36 x 48in | oil finger painting plus brushes
In early light, at a great distance, a coyote is aware of the viewer—you—before you are aware of him. The sky is transitioning through multiple parts of the morning, including a piece of a starry night retreating from the scene.
Rosy hints of daylight approach, blushing and serene. The stylized, patchwork hills billow through a quilted carousel of fabric textures: chintz, tweed, velvet, brocade, corduroy, and damask.
The surface texture on the artwork itself is more dramatic than the majority of my paintings. Why? This painting was not intended to be a painting of a coyote (or even a landscape!) until very late in the process.
In 2018, the semi-finished version of this painting appeared as a woman’s skirt in my March 2018 show. It was still wet when it was hung—for fun—as a work in progress. By the time it came back to my studio, I had lost so much momentum that I stuffed it away on a shelf: out of sight out of mind.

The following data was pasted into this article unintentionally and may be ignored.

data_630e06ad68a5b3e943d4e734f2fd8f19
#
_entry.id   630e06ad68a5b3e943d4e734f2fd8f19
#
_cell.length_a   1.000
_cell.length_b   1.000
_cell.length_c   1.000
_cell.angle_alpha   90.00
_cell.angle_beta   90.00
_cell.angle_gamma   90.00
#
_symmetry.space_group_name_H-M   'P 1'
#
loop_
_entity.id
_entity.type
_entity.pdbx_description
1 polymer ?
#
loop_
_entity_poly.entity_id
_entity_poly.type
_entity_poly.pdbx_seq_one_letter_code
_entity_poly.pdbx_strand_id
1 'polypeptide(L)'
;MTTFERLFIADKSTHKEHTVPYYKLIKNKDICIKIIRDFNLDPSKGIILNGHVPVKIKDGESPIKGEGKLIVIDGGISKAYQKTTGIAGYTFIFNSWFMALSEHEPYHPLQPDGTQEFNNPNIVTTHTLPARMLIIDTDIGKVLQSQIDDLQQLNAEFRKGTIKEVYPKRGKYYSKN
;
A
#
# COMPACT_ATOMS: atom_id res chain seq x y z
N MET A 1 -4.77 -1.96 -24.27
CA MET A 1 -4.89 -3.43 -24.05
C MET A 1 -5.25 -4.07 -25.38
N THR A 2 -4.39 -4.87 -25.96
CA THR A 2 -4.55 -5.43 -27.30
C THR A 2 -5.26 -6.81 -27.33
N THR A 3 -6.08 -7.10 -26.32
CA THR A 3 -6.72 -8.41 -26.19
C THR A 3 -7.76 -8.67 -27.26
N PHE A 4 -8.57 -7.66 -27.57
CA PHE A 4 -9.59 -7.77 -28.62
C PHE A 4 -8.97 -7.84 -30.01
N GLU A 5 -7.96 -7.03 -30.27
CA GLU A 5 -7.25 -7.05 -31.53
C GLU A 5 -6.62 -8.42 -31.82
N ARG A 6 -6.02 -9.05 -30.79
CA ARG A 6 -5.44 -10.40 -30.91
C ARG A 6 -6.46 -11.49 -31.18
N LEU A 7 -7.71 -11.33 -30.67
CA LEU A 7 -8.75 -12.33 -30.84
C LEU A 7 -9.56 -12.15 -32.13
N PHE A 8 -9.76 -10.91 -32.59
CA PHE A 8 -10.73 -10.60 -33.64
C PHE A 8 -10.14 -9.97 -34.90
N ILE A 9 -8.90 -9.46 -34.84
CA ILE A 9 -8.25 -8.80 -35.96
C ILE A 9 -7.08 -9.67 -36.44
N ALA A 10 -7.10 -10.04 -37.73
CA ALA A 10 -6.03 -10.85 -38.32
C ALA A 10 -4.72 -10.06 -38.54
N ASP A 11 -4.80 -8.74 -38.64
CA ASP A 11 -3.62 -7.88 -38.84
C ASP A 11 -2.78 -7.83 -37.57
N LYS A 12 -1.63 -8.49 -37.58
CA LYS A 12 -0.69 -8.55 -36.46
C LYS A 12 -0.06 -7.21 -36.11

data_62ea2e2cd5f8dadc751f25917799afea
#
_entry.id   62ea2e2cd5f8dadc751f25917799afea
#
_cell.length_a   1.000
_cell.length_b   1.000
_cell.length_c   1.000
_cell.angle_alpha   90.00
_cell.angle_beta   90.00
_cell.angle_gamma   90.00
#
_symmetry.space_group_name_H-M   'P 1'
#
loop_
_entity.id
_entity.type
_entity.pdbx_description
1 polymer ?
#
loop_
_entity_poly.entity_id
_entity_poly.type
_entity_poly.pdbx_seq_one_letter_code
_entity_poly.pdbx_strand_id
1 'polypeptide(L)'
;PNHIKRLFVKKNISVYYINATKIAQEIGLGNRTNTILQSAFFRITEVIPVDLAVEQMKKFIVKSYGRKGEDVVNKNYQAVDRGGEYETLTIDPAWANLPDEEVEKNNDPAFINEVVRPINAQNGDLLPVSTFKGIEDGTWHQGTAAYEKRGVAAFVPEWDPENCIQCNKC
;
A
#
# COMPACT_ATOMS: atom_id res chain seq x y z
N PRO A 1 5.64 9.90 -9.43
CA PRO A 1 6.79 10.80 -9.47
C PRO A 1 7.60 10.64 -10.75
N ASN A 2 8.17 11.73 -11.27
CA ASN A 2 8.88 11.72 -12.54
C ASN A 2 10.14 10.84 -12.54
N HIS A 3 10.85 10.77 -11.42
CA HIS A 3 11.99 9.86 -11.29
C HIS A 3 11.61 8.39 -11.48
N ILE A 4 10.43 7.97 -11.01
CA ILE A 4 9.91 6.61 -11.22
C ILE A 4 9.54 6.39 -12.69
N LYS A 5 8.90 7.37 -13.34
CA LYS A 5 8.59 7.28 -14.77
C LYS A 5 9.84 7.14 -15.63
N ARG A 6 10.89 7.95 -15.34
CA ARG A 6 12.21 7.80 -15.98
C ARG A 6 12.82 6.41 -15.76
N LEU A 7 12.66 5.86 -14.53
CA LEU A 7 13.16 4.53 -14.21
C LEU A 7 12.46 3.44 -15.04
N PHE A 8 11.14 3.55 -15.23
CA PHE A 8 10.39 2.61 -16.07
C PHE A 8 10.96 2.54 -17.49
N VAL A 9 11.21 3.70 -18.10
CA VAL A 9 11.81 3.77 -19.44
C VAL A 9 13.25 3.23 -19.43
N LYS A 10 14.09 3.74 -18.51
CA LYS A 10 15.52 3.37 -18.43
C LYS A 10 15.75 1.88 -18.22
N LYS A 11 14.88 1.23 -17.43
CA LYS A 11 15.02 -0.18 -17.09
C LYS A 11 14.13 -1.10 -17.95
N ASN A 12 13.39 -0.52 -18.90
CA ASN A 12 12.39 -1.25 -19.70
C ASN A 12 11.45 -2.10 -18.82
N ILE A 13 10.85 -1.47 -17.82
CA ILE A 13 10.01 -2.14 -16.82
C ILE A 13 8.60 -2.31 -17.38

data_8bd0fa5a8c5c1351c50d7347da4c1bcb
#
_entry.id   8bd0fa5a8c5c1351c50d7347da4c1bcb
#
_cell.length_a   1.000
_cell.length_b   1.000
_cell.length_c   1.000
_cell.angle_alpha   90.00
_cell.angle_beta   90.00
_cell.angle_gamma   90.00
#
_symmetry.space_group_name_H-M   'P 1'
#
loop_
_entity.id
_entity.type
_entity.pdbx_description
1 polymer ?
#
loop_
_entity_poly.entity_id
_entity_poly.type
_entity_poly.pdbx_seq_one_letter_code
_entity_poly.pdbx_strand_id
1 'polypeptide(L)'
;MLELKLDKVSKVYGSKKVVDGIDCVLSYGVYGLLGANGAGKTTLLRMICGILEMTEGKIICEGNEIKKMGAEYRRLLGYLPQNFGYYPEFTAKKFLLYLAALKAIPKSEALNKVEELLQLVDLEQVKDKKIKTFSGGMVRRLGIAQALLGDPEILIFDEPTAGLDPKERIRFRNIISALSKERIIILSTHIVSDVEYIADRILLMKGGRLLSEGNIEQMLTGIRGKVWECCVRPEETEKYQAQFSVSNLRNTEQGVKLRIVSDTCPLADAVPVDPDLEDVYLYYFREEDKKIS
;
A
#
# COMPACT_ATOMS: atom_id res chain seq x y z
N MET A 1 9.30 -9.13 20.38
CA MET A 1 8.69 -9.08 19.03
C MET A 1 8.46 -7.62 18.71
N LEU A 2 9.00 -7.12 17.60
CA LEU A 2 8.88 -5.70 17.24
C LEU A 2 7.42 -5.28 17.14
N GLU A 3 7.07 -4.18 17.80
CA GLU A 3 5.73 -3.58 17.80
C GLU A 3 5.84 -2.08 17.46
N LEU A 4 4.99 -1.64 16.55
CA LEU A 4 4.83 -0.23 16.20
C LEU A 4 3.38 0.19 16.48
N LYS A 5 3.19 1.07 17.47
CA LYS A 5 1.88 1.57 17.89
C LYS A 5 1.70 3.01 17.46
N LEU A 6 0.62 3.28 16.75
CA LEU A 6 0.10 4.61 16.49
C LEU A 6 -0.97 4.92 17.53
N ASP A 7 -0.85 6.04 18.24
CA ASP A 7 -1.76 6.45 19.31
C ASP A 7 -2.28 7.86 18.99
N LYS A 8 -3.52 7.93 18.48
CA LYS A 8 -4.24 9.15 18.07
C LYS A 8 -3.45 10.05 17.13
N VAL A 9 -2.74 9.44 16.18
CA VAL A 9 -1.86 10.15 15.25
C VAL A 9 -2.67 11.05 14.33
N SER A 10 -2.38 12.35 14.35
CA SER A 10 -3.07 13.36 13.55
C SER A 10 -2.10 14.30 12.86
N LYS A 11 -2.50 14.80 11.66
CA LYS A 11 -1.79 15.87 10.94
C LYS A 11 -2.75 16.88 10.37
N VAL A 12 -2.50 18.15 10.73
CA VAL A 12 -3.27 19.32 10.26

In an attempt to “save” the canvas, I started brush painting organic, geometric shapes freely throughout the half finished work, turning it on its side every hour, looking for the subject to appear. What was once a skirt took on the quality of rolling hills, and as I squinted my eyes…a ghost of the coyote appeared in some scribbles. So I went to CATCH HIM! by defining his little body in the wrinkles of the paint and the play of the light. Once he was in, everything fell into place.
There’s no green in this painting and no trees either because it’s the desert. But it’s a special kind of desert where time is standing still between the night and day sky. The red volcanic soil is swelling into purples and undulating arid pinks. There’s colorful dust blowing through the famous Southwest light.
I have a strong feeling about this painting because it represents waiting, longing, searching, and finding—all at once. Coyotes have been my favorite animals since I was little. They have patiently waited for ten years to be a subject in a painting and finally got their chance. I also think the coyote is a metaphor for New Mexico, where I intend to move to after New York. The hills between the coyote and me are all the steps in time I have to take to get there, including painting for this show and tying loose ends before I can take to the sky.